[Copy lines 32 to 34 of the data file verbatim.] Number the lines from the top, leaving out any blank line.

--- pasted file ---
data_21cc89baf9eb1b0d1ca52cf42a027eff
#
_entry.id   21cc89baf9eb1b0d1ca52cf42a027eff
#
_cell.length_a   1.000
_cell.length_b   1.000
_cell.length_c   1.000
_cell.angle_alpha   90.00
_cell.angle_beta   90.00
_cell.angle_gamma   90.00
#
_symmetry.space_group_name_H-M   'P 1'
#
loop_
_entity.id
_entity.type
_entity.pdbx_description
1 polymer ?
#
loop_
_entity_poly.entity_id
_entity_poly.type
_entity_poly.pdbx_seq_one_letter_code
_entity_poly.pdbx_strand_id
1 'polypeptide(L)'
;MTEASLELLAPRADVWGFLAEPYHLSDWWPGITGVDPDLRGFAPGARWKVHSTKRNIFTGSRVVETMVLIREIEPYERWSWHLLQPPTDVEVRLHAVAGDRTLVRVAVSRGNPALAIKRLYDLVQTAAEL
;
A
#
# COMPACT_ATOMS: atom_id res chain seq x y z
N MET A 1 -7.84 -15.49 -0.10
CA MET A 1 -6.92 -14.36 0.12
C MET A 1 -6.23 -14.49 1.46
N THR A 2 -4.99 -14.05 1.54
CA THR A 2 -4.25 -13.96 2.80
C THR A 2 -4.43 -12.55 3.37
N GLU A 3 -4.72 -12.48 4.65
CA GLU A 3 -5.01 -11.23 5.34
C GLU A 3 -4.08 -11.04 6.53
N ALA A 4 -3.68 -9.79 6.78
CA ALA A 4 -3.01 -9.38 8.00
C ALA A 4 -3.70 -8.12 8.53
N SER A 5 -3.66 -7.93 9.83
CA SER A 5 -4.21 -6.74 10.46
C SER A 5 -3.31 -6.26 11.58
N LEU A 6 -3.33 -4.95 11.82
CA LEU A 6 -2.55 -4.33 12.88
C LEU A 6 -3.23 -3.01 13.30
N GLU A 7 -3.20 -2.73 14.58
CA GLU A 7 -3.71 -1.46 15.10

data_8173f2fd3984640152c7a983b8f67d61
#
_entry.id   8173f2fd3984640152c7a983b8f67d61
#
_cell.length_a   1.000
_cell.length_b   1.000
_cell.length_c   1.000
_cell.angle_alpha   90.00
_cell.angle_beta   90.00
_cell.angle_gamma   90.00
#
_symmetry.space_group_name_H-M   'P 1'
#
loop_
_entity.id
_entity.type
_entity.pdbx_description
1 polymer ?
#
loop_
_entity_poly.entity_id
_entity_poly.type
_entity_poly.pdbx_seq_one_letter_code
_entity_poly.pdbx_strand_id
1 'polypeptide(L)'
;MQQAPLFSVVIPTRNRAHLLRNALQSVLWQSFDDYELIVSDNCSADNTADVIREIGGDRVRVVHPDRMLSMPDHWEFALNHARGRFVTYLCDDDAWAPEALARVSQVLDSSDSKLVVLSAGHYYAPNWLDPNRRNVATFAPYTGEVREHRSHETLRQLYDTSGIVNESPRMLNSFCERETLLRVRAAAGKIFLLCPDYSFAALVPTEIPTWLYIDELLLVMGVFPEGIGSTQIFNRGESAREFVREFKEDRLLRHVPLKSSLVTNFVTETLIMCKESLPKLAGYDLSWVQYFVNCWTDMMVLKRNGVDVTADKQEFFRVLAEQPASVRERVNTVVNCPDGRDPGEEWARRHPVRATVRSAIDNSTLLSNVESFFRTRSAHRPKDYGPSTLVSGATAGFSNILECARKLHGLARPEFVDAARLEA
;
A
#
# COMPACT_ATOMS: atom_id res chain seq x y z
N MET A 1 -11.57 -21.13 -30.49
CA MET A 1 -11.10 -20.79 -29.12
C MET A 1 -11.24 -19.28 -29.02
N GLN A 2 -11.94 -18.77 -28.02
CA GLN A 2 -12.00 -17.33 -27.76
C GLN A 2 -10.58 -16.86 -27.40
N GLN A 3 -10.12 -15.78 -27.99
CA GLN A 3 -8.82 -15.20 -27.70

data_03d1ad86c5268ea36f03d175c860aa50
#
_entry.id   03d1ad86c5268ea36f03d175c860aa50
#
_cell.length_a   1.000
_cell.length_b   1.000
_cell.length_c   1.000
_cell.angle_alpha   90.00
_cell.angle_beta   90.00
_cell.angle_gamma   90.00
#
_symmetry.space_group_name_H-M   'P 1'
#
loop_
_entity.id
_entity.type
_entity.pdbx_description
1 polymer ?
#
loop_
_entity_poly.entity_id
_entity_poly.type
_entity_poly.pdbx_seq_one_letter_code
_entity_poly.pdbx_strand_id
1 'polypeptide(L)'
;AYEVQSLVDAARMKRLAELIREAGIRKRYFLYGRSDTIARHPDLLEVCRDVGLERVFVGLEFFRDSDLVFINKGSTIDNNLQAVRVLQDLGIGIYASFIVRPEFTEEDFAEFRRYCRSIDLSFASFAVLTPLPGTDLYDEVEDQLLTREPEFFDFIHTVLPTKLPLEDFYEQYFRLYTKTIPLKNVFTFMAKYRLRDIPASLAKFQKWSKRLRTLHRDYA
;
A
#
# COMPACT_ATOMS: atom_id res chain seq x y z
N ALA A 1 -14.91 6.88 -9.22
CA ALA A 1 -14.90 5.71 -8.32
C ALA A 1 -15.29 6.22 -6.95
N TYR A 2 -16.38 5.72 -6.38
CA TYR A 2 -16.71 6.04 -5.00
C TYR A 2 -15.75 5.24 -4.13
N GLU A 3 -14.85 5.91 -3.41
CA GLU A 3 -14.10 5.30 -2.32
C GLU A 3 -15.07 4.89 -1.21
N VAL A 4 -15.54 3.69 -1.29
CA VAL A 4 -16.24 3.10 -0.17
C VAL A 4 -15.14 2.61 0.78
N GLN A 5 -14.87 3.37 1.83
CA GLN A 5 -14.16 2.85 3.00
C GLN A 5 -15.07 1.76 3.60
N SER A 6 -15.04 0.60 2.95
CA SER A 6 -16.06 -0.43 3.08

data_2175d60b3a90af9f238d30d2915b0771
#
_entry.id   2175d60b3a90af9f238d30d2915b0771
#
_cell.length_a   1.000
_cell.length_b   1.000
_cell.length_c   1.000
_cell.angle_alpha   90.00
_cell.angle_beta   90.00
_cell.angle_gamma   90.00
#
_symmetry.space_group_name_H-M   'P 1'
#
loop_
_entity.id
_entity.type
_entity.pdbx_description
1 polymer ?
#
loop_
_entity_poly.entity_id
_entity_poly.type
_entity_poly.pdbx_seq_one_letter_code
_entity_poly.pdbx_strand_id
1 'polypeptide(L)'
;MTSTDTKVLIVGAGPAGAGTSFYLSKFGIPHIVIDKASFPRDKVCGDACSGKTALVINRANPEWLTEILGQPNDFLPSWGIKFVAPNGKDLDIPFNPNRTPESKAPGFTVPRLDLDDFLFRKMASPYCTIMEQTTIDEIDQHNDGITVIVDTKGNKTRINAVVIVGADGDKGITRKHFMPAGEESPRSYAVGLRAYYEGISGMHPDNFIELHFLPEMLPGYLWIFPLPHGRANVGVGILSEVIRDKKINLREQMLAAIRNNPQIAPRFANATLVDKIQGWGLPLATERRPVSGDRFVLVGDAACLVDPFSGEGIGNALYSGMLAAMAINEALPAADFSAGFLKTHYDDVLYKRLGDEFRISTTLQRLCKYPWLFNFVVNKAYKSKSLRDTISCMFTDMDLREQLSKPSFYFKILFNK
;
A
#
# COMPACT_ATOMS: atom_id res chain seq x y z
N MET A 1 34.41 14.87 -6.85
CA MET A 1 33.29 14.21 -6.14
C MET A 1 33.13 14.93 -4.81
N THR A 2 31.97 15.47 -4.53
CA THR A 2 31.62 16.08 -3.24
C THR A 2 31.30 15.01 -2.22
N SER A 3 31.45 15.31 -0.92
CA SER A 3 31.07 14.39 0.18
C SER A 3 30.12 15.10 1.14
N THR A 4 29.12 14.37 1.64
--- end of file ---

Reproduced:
CA MET A 1 -6.92 -14.36 0.12
C MET A 1 -6.23 -14.49 1.46
N THR A 2 -4.99 -14.05 1.54